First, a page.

In 2019, the Buckeye Central Local School District esports team went undefeated in the regular season for “Overwatch.” Photo by Christine Close.
The program is still small, with about a dozen students competing. But already, those students are experiencing remarkable success — both in the competitive arena and in building academic and interpersonal skills that district educators had hoped the program would foster. Last fall, the team went undefeated in the regular season for “Overwatch,” earning a spot in the state championships, where Buckeye Central students finished as runners-up. The state tournament run was met with the type of fanfare usually reserved for traditional athletes.
“When they went to state, their lockers got decorated, we put it on social media, we made a big deal about it,” Studer says. “A girl on the team designed an esports logo, and we printed out T-shirts.”
Educators also noticed behavioral differences in the students. At the beginning of the season, one student didn’t take practices and games seriously, but he became a dedicated team member once he realized that his peers were counting on him. Another who helped set up the computers over the summer went from “barely talking” to confidently joking around with adults.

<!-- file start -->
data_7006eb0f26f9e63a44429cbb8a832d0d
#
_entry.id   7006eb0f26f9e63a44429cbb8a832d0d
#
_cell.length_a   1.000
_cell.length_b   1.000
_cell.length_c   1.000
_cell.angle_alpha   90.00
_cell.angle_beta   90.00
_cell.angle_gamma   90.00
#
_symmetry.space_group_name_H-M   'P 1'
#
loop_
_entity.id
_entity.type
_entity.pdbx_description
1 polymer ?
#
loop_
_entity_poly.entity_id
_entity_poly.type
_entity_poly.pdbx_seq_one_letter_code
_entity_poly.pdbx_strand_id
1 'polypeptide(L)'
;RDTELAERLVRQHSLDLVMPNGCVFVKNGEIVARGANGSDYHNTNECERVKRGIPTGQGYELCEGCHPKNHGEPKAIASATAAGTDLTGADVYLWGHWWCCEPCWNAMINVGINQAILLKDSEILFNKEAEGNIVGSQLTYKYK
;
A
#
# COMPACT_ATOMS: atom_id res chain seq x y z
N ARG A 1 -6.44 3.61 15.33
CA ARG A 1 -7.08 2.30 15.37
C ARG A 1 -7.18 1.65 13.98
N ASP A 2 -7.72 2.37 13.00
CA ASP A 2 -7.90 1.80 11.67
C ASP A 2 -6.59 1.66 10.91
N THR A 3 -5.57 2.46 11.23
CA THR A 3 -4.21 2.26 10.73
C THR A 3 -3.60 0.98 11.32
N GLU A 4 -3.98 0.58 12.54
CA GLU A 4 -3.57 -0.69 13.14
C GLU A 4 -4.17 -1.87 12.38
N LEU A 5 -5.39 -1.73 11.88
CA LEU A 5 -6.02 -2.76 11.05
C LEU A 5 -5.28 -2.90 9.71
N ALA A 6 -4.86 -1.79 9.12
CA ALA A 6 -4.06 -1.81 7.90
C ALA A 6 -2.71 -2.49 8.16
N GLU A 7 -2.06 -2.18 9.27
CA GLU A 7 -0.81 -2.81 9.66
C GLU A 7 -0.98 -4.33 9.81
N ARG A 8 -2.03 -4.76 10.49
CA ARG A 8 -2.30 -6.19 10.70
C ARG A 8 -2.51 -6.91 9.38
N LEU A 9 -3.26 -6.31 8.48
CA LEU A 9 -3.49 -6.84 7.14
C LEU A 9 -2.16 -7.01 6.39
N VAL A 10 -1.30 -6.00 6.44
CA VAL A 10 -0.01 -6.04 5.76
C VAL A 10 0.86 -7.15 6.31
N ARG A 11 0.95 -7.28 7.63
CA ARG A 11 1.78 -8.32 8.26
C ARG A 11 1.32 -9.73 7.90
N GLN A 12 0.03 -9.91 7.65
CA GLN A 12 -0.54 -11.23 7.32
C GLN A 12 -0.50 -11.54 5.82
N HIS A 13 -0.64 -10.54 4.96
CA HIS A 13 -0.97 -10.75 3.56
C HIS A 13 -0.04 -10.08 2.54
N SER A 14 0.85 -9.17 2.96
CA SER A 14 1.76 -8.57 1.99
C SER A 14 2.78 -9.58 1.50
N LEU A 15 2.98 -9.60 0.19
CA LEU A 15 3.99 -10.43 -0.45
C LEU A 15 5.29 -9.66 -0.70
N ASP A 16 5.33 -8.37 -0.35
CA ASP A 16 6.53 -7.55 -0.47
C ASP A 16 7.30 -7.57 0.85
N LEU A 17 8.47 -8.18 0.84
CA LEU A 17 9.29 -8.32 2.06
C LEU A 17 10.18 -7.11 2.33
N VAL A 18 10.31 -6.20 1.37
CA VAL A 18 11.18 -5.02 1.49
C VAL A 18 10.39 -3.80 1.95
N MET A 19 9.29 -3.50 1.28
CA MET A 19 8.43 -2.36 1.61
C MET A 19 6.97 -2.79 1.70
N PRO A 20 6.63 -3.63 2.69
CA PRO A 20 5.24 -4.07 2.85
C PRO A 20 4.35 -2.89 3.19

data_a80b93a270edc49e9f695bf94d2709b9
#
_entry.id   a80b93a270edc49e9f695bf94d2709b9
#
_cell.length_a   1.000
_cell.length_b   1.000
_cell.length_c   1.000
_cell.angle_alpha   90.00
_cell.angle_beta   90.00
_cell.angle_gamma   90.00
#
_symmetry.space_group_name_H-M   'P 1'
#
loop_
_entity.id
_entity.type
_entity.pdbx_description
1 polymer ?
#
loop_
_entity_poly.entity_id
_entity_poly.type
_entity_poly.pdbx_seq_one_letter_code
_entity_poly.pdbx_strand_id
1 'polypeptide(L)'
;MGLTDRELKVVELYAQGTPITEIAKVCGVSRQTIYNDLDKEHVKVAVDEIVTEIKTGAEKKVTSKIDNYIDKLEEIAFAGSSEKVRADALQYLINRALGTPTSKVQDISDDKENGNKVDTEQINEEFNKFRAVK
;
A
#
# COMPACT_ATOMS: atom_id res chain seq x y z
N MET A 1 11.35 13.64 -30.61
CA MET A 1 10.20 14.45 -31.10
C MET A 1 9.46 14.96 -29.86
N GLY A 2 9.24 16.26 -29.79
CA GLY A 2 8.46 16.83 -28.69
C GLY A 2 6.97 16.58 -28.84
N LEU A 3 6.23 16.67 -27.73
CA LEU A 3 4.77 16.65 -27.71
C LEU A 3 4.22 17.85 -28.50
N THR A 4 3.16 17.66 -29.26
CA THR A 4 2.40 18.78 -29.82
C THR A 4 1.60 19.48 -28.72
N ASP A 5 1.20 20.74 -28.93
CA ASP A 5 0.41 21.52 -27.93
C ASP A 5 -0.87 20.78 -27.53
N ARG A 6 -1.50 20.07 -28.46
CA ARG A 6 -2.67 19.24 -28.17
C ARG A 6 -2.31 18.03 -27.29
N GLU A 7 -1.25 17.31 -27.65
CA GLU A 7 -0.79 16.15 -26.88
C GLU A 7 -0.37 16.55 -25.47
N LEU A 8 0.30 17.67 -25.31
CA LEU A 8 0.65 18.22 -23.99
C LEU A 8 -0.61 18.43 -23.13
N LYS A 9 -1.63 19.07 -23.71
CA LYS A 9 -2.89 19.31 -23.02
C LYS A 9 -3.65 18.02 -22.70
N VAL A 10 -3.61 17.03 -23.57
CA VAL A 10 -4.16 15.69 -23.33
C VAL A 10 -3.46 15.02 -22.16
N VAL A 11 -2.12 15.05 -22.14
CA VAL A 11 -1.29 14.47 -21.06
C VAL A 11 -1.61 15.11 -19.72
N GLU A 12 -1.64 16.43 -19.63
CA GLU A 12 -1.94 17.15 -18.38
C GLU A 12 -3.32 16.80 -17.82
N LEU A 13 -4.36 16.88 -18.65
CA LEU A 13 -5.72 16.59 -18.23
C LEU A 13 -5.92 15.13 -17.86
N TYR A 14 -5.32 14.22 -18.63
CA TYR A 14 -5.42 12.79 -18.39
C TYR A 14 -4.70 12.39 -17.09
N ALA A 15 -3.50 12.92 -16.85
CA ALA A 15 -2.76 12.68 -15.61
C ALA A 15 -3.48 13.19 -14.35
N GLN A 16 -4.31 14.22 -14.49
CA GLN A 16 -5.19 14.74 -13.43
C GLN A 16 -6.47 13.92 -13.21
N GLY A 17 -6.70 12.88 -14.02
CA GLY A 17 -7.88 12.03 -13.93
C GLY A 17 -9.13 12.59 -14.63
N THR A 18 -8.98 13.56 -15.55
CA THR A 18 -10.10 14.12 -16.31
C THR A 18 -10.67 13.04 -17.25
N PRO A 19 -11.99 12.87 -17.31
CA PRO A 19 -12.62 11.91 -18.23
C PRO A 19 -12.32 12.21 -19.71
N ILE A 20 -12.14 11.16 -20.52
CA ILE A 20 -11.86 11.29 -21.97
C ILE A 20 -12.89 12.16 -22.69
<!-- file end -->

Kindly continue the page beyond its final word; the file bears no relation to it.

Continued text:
“Some of these kids never would have been involved in any type of sport before,” Studer says. “This gives them a chance to compete and be a part of a team.”
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Creating Programs Where All Students Are Welcome
Miles Carey, assistant principal at Washington-Liberty High School in Arlington, Va., built buy-in among other educators by emphasizing student engagement when he launched an esports program in 2017. Of the 50 students who showed up to an initial meeting, about one-third weren’t involved in any other sport or activity.
“When I did that same poll the next year, many of those students reported that they were now involved in something else too,” Carey says. “It did help increase their connection to the school, for sure.”
One Washington-Liberty High team recently won the state championship in “Rocket League,” a soccer game where players compete using rocket-powered cars. Because the program is officially sanctioned by the school and a state league, students on esports teams get the same supports as other athletes to help them keep up their grades.
Some benefits have been unexpected. A teacher of English language learners told Carey that esports participants are picking up English more quickly because the program gives them a chance to practice language skills outside of the classroom.
The esports program brings together different types of kids, including popular students and traditional athletes.
“It’s been a huge mix,” Carey says. “One of the students that won the Rocket League championship is going to start soccer practice next week. Others have done crew, baseball and basketball. Another is the drum major of the marching band. Esports is an open-to-anyone activity.”